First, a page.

One moment of Carter’s visit sticks out to you. He met Nathan, Lisa, Jude and Claire at a co-op bar near Nollendorfplatz. At the bar Nathan and Carter talked about how they had heard so much about each other from Walker for years but had never met until now in Berlin without him. As the night went on, we proceeded to tell stories to each other that we all knew – things that happened at Claire and Jude’s high school, funny memories of times spent together — and like a real family, we just enjoyed this collective act of narration with no intention of learning anything new, but rather indulging in our closeness in front of someone who is usually not there.

“You coming here was kind of a wild card, but I think it worked out really well,” you said to Carter an hour before he left.

“Totally, I honestly had so much fun with you and your friends,” he agreed, admitting that he was pleasantly surprised too.

You felt sad in a similar yet different way when he left as when Anders did. You had formed what you felt was a deep friendship over three days that was basically going to disappear from your life until he perhaps visits Berlin again in a year or two. You felt a loss for the friendship you would have had, but couldn’t.

Unlike how you feel about Berlin now, your start at BCB was kind of rough and completely unglamorous. You didn’t really make friends with your peers during L&T even though they were all very nice and pleasant people – people you had a fantastic time with partying after thesis submission almost four years later. It was just hard to move to a place that was completely new after living your whole life in Skopje. So it was no surprise that you obsessively skyped your Macedonian friends during that time – something you now only do once a month or even less. The closest friend you made that year was Farah, and she is leaving Berlin in less than two months – something that makes you immensely sad, but also immensely grateful for having known her for the entirety of your education here.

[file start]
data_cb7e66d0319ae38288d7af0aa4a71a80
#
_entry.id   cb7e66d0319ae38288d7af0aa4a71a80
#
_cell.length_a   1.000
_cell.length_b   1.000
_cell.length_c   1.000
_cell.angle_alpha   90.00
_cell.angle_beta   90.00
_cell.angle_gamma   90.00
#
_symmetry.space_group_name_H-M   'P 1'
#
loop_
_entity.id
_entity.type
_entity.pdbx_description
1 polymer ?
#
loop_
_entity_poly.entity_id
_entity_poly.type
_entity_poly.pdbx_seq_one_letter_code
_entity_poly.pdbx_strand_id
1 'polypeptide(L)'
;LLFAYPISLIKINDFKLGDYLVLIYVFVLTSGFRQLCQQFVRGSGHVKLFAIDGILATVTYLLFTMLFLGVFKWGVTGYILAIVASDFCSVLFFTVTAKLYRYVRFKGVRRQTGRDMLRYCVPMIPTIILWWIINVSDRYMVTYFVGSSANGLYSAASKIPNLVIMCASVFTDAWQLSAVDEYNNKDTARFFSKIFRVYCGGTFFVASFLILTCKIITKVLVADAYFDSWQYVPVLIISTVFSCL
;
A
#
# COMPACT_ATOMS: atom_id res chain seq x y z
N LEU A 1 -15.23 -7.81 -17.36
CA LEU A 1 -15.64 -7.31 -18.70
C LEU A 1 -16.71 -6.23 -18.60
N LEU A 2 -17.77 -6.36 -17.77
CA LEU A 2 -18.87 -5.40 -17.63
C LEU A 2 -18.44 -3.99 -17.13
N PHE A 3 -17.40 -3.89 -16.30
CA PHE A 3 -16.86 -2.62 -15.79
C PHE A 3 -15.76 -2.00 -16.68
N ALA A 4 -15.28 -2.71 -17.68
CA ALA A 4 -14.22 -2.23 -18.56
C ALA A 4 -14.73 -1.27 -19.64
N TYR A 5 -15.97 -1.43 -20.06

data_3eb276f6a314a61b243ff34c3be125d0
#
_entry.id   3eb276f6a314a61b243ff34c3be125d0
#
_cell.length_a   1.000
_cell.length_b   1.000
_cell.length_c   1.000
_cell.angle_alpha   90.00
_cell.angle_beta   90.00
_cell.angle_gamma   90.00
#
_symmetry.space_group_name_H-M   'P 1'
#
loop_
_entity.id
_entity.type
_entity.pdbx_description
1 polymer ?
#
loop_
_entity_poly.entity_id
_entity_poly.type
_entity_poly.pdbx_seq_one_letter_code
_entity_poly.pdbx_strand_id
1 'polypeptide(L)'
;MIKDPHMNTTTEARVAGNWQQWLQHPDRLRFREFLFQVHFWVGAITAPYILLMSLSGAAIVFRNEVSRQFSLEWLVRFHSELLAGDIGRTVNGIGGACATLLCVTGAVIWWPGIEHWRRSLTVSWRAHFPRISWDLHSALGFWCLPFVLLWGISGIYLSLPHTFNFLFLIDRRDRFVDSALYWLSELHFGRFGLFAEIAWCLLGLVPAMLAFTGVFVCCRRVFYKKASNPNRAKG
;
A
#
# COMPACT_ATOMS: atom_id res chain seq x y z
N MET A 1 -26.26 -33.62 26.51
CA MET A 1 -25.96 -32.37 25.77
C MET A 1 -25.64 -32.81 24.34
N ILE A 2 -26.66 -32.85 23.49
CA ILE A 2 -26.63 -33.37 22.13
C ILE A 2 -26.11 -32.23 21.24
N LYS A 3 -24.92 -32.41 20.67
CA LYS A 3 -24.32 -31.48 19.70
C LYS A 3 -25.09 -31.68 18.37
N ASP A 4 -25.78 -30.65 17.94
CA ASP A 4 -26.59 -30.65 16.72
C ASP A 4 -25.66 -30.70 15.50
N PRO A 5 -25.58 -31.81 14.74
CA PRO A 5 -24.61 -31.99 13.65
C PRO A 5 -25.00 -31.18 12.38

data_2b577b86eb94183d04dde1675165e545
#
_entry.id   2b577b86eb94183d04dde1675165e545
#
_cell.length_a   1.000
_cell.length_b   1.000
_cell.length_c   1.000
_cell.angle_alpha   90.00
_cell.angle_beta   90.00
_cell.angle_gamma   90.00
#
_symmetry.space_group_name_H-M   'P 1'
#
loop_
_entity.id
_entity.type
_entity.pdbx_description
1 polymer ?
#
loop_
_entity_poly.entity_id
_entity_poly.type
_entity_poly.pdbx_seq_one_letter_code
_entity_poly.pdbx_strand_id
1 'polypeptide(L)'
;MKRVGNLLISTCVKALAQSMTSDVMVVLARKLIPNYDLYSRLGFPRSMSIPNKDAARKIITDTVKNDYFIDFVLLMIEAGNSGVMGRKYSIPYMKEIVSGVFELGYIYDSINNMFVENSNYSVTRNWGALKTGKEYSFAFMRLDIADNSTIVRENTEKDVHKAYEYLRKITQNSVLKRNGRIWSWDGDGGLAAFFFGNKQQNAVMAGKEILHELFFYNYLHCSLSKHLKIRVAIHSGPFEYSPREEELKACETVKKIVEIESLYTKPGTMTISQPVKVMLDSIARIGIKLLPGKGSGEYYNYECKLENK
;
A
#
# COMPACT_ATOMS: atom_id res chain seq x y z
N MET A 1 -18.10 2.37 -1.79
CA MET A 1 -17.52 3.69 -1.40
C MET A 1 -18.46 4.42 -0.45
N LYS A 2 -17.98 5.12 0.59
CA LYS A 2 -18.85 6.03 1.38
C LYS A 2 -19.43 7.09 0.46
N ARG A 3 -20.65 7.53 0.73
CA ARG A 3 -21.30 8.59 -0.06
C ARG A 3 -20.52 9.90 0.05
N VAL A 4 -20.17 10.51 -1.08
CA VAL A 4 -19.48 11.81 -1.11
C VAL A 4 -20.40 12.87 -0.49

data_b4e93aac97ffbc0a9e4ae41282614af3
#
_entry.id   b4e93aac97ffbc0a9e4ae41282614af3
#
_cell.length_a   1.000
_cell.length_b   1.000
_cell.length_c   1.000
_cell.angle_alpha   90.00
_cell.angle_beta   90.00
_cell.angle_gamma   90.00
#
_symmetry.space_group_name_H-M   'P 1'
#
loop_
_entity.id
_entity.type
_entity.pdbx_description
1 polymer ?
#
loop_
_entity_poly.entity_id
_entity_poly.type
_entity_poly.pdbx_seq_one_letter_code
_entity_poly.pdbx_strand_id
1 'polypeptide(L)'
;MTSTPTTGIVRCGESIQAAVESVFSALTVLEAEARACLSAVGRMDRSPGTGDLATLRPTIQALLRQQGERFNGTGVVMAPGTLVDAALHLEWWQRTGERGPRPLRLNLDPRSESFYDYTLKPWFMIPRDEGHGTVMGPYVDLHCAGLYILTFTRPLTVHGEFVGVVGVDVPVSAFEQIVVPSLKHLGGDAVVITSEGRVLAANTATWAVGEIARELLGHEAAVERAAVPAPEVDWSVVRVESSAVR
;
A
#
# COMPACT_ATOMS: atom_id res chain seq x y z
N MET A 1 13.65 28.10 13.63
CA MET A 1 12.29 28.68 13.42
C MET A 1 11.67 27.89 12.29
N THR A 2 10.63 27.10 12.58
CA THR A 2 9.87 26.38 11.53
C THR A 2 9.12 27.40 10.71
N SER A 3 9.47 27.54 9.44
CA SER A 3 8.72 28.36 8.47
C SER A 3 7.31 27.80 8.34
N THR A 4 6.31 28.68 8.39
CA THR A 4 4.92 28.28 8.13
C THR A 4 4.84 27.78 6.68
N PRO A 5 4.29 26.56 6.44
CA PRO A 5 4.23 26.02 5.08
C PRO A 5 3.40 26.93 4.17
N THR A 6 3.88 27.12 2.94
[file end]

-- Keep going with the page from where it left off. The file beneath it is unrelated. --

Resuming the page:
It was a pretty lonely first year and not the most joyful second year most probably because of your slow adaptation process to being college and living in Berlin. But around your third year you started to feel like you had a home here. You made solid friendships and relationships that help make this city the best place on Earth on sunny days. They are friends you can call when you are sad or need to go to the hospital or have some kind of personal emergency. They are friends that would call you in those same situations, too. For example, your friend Nathan was sick two weeks ago and you and a few friends took turns at taking care of him.

“It’s really good that you guys went to take care of Nathan. You don’t have family there so you have to be each other’s family now,” your mom said to you over a video call.

You kept thinking about this concept of a Berlin family ever since your mom said it. You felt that she was right. More than just being incredibly fun and laughing at your jokes, these friends were there for you when you needed them, and you have tried to do the same for them. The dynamics you have with them aren’t perfect. And it is perhaps the fact that we go through moments that are imperfect or even irritating that make this feel like a real family – flaws and all. So, yes, there are bad moments, but the good ones definitely outweigh them. You experienced many of these good moments this week and it made you feel like Berlin is the place where you want to stay, at least while this “second family” is still here.

You have thought about applying to PhD programs or looking for jobs outside of Berlin, but you are not ready for that kind of step. It took you four years to make this new city feel like a home and you are not about to give all of that up just yet. So in the coming months, you intend to do everything necessary to make sure you keep living in a city that makes you so happy once spring comes around.